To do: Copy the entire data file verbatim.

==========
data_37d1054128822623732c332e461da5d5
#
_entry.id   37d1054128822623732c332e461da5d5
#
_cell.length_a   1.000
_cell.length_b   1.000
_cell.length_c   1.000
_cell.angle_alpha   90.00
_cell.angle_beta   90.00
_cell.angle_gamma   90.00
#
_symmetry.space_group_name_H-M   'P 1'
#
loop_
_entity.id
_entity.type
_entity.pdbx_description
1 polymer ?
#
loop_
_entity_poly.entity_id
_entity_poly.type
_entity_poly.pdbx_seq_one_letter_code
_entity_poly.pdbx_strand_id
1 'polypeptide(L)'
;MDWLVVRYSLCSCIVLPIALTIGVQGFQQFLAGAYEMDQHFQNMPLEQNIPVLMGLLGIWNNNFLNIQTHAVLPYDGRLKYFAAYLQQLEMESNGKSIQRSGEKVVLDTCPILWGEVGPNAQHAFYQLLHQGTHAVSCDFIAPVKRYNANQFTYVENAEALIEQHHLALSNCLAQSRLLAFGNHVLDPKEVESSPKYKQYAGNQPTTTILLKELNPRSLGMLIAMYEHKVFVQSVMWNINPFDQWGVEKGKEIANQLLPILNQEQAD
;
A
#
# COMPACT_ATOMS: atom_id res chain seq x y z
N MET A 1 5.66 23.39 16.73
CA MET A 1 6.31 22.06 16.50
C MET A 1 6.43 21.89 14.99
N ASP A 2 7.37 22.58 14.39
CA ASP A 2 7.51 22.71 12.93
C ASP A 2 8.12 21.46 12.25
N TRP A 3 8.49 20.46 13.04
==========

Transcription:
data_37d1054128822623732c332e461da5d5
#
_entry.id   37d1054128822623732c332e461da5d5
#
_cell.length_a   1.000
_cell.length_b   1.000
_cell.length_c   1.000
_cell.angle_alpha   90.00
_cell.angle_beta   90.00
_cell.angle_gamma   90.00
#
_symmetry.space_group_name_H-M   'P 1'
#
loop_
_entity.id
_entity.type
_entity.pdbx_description
1 polymer ?
#
loop_
_entity_poly.entity_id
_entity_poly.type
_entity_poly.pdbx_seq_one_letter_code
_entity_poly.pdbx_strand_id
1 'polypeptide(L)'
;MDWLVVRYSLCSCIVLPIALTIGVQGFQQFLAGAYEMDQHFQNMPLEQNIPVLMGLLGIWNNNFLNIQTHAVLPYDGRLKYFAAYLQQLEMESNGKSIQRSGEKVVLDTCPILWGEVGPNAQHAFYQLLHQGTHAVSCDFIAPVKRYNANQFTYVENAEALIEQHHLALSNCLAQSRLLAFGNHVLDPKEVESSPKYKQYAGNQPTTTILLKELNPRSLGMLIAMYEHKVFVQSVMWNINPFDQWGVEKGKEIANQLLPILNQEQAD
;
A
#
# COMPACT_ATOMS: atom_id res chain seq x y z
N MET A 1 5.66 23.39 16.73
CA MET A 1 6.31 22.06 16.50
C MET A 1 6.43 21.89 14.99
N ASP A 2 7.37 22.58 14.39
CA ASP A 2 7.51 22.71 12.93
C ASP A 2 8.12 21.46 12.25
N TRP A 3 8.49 20.46 13.04